Coccolithus miopelagicus


Ancestry: Coccolithophores -> Coccolithales -> Coccolithaceae -> Coccolithus -> C. pelagicus group -> Coccolithus miopelagicus
Sister taxa: C. crassus, C. hulliae, C. pelagicus, C. eopelagicus, C. miopelagicus, C. latus, C. bownii, C. tenuiforatus,

Short diagnosis: Coccoliths very large, 14-20µm, usually 15-17µm, no bar in central area.


Taxonomy:

Citation: Coccolithus miopelagicus Bukry, 1971
Rank: Species
Notes & discussion: Central area is smaller releative to coccolith size than in typical C. pelagicus (see original description and comments)

Farinacci & Howe catalog pages: Coccolithus miopelagicus + *

Short diagnosis: Coccoliths very large, 14-20µm, usually 15-17µm, no bar in central area.

Geological Range:
Notes: The species has often been recorded in sediments of age NP24 to NN4 (e.g. Neptune database records) but these are probably not the distinctive very large specimens with a wide rim.
Last occurrence (top): within NN8 zone (10.55-10.89Ma, top in Tortonian stage). Data source: Young 1998
First occurrence (base): within NN5 zone (13.53-14.91Ma, base in Langhian stage). Data source: Young 1998

Plot of occurrence data:

References:

Bukry, D., (1971). Cenozoic calcareous nannofossils from the Pacific Ocean. San Diego Society of Natural History Transactions, 16: 303-327.

Young, J.R., (1998). Neogene. In: Bown, P.R. (Editor), Calcareous Nannofossil Biostratigraphy. British Micropalaeontological Society Publications Series. Chapman & Hall, London, pp. 225-265.


Nannotax3 - Coccolithophores - Coccolithus miopelagicus by: Jeremy R. Young, Paul R. Bown, Jacqueline A. Lees viewed: 28-4-2017

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Mike Styzen (Noble Energy, US)
Splitting C. pelagicus: The extinction of this species can be a good Miocene marker, but lower range of this species is problematic. Most of the other Neogene workers I've spoken with agree. Below NN4 you continue to periodically see pulses of very large C. pelagicus in this size range (> 13or 14 µm) all the way down into the Oligocene. Eventually, working down section, you start seeing specimens on the order of 20 µm and if you are paying attention, they can be called C. eopelagicus.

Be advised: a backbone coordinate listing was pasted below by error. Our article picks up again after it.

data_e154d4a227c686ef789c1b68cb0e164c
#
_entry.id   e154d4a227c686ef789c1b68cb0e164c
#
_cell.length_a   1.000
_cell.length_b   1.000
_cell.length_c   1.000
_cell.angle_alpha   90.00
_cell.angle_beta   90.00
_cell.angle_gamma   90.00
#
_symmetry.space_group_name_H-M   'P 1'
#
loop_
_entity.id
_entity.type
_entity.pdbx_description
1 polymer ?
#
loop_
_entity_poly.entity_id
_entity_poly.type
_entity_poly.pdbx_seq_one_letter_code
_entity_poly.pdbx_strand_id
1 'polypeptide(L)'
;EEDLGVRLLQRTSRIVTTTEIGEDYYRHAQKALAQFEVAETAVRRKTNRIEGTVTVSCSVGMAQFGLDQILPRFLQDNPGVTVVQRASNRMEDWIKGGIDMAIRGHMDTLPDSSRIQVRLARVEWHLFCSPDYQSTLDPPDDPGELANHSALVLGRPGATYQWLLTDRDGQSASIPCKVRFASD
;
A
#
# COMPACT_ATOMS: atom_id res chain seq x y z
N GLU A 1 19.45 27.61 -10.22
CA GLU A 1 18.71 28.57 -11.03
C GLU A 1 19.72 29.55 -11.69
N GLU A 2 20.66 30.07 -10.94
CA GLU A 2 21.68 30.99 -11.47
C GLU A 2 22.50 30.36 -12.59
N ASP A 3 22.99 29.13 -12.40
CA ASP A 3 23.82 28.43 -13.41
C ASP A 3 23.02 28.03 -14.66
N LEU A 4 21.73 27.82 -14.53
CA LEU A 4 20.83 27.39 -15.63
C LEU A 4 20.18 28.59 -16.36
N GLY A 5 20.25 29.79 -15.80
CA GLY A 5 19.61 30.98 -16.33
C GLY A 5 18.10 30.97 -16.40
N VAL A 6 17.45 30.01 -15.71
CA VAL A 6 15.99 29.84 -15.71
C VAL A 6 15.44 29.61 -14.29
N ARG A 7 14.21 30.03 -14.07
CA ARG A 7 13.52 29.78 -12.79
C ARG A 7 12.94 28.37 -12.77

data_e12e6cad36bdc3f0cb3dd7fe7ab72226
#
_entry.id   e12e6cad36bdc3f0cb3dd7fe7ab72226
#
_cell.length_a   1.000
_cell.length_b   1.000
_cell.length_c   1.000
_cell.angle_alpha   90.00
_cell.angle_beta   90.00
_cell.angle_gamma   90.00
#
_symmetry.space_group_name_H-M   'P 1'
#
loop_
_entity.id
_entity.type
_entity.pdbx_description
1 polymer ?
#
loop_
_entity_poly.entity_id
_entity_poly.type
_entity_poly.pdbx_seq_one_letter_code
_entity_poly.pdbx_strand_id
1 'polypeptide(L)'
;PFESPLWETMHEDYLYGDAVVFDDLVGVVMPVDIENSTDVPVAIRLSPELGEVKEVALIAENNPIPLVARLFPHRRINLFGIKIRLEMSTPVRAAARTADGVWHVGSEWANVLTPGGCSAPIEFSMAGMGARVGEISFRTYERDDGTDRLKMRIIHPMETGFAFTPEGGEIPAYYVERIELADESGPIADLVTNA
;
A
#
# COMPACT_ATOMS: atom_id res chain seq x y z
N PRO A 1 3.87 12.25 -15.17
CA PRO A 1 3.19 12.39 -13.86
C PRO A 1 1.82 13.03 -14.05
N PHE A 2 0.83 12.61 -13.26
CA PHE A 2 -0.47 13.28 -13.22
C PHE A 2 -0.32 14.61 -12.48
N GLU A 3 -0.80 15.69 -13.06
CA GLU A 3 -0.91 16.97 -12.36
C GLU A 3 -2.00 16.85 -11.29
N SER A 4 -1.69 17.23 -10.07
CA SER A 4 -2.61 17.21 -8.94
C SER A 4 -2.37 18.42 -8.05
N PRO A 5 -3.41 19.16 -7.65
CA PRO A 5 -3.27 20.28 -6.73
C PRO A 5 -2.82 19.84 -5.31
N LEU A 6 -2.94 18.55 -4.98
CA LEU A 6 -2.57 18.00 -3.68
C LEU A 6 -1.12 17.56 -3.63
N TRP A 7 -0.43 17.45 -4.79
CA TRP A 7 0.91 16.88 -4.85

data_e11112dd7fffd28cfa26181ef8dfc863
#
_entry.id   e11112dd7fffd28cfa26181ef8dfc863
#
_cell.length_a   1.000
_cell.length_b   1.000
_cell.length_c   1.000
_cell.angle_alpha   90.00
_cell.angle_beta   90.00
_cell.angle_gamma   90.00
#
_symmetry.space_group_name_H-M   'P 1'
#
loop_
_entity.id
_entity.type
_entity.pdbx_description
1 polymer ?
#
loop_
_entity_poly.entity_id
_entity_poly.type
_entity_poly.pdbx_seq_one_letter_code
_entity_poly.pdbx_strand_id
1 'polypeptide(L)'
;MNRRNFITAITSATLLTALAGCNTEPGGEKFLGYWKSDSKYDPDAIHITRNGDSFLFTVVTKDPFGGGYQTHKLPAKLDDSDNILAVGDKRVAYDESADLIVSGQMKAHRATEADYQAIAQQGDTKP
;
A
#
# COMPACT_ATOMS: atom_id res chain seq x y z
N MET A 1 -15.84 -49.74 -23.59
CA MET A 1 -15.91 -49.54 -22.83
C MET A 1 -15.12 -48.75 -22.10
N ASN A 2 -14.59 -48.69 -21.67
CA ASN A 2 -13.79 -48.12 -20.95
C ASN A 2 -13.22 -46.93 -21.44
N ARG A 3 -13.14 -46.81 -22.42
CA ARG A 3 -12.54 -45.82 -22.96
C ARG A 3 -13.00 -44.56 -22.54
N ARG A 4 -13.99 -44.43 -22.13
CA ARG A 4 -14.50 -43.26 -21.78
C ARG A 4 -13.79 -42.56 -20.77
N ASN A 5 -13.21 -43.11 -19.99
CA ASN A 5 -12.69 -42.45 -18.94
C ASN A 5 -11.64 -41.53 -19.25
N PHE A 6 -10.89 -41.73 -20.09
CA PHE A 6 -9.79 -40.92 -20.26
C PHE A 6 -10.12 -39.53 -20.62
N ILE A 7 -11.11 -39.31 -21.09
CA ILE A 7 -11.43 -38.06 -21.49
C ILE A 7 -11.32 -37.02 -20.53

This isn't very scientific, but it is what happens. There are some workers who distinguish this species on something other than size. They tend not to measure, or sometimes call smaller specimens something like ?C. miopelagicus small? At that point the upper range also becomes a problem. My split on the pelagicus group works like this:
  • < 10µm = C. pelagicus 
  • 10 µm - 13 µm = C. cf. miopelagicus 
  • 13 µm - ~20 µm = C. miopelagicus 
  • ~20+ µm and Oligocene or older = C. eopelagicus 
Notice that the only real age caveat is for C. eopelagicus. For the rest I call them whatever age they are. I encourage contractors who do work for me to use this system as well (some just can?t bring themselves to do it). I understand that this is a very industrial approach, and that it is probably not strictly to code, but it avoids confusion. I know others I know others have had a pretty hard look at this group and I hope they see fit to comment here!
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Jeremy Young (NHM, UK)
Interesting point - the C. pelagicus lineage is certainly a fine target for a detailed study. However, as far C. miopelagicus goes I think the original description is correct in saying that C. miopelagicus has a smaller central area (cal= 0.5 x dsl) than C. eopelagicus of similar size (cal = 0.6 x dsl). I also find C. miopelagicus has flatter shields, this is readily observable in light microscope because you can get more of the specimen in focus. My hunch has been that C. miopelagicus evolved from regular size C. pelagicus in the middle Miocene and is not directly related to the large Oligocene forms (C. eopelagicus).
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Mike Styzen (Noble Energy, US)
You are most probably right about the features described in the original description. Unfortunately, for biostratigraphic purposes, the C. miopelagicus LAD datum works better when combined with the size criteria. Generally from what I've seen, once they get as large as 10 µm they just about all exhibit those features. Those smaller forms, however, trickle up section and tend to make the marker more diachronous. That's why I use the cf category above. It's a pertty good flag to watch for the larger specimens, but not a good top over wide areas. I haven't really paid attention to the morphology lower down in the Miocene, so I can't comment on that. I know that things with the general morphology of C. pelagicus appear to continue right down into the Eocene.
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Steve Starkie (Ichron, UK)
I totally agree with you Mike. There is definitely a precursor top C. miopelagicus as you suggest C. cf. miopelagicus. I find it trickles up into NN9/10. I also use, I guess like most workers, the big size shift as a separate event.
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